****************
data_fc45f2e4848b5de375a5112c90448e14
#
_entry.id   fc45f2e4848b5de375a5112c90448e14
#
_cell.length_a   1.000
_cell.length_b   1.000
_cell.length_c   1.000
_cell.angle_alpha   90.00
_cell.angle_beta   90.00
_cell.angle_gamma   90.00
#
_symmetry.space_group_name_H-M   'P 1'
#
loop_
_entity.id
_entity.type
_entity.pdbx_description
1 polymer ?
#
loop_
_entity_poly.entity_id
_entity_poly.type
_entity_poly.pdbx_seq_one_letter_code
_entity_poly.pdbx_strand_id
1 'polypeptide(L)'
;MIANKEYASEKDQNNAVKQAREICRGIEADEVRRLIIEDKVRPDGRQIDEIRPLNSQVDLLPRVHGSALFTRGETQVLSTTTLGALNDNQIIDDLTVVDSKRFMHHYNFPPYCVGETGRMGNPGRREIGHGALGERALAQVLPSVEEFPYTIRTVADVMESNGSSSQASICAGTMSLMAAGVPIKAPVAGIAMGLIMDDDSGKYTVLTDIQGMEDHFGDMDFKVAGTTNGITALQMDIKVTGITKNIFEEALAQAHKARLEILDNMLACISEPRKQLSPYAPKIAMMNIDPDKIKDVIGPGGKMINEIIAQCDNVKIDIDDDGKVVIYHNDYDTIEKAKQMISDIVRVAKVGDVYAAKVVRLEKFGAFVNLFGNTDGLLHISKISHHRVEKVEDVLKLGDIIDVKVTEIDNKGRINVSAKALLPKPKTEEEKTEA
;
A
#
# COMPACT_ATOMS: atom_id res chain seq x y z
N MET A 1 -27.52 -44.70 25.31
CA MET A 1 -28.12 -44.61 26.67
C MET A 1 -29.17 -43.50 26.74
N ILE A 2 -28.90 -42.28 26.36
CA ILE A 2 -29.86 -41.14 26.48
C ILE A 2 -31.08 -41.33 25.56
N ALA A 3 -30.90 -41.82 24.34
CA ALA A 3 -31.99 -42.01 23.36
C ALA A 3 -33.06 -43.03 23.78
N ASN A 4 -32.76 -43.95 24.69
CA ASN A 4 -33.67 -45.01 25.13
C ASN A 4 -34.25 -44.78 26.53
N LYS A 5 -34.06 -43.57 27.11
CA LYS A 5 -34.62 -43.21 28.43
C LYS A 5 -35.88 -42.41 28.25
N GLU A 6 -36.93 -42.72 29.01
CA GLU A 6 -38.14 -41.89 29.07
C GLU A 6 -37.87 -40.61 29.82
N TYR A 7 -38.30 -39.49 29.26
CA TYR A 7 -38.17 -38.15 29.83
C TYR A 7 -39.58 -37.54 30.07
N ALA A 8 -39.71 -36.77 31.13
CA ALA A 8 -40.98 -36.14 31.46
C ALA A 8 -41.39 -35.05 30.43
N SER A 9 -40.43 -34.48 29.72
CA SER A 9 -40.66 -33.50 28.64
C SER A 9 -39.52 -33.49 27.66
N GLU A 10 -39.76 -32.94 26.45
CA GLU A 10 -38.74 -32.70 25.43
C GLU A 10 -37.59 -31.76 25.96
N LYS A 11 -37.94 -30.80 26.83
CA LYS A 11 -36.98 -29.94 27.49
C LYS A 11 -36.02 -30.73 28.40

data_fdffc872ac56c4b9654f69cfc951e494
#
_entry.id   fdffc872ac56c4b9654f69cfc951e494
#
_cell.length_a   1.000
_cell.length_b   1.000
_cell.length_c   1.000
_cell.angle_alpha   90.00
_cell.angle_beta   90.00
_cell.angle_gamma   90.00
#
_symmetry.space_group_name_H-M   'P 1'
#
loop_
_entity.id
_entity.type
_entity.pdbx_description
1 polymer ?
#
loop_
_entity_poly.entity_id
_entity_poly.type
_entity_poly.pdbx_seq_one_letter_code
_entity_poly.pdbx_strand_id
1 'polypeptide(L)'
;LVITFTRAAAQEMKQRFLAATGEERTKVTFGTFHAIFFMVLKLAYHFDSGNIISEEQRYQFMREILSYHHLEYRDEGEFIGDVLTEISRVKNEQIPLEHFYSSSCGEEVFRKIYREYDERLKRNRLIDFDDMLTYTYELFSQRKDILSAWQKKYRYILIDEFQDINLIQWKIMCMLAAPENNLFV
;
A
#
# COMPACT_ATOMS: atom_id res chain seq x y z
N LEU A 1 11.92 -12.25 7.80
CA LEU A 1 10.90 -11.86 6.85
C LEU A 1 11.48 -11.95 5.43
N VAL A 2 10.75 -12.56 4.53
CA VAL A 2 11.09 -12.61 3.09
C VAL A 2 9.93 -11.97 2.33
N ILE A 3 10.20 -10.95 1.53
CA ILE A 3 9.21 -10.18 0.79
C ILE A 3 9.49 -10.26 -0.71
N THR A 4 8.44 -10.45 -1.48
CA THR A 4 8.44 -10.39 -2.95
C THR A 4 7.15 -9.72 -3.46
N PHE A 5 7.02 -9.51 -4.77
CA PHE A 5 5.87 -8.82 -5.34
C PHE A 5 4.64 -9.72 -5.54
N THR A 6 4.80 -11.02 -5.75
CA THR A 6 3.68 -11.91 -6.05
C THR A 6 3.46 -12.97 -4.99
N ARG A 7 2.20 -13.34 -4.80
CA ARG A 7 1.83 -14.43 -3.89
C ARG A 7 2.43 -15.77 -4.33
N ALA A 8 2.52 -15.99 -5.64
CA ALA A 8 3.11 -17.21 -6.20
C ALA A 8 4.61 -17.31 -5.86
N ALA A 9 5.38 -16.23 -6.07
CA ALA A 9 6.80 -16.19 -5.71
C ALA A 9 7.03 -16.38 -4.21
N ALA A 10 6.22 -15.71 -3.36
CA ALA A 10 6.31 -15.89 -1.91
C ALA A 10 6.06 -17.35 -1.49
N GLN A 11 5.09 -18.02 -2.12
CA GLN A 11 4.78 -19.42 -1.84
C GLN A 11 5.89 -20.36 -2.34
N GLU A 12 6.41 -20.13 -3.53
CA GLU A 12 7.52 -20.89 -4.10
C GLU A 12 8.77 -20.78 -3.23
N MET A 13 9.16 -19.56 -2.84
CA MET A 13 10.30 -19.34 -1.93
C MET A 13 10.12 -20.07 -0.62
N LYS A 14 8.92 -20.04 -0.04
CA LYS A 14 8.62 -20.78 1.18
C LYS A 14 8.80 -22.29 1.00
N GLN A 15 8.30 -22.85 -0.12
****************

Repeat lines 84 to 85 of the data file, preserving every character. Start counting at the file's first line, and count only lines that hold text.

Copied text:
_entity_poly.entity_id
_entity_poly.type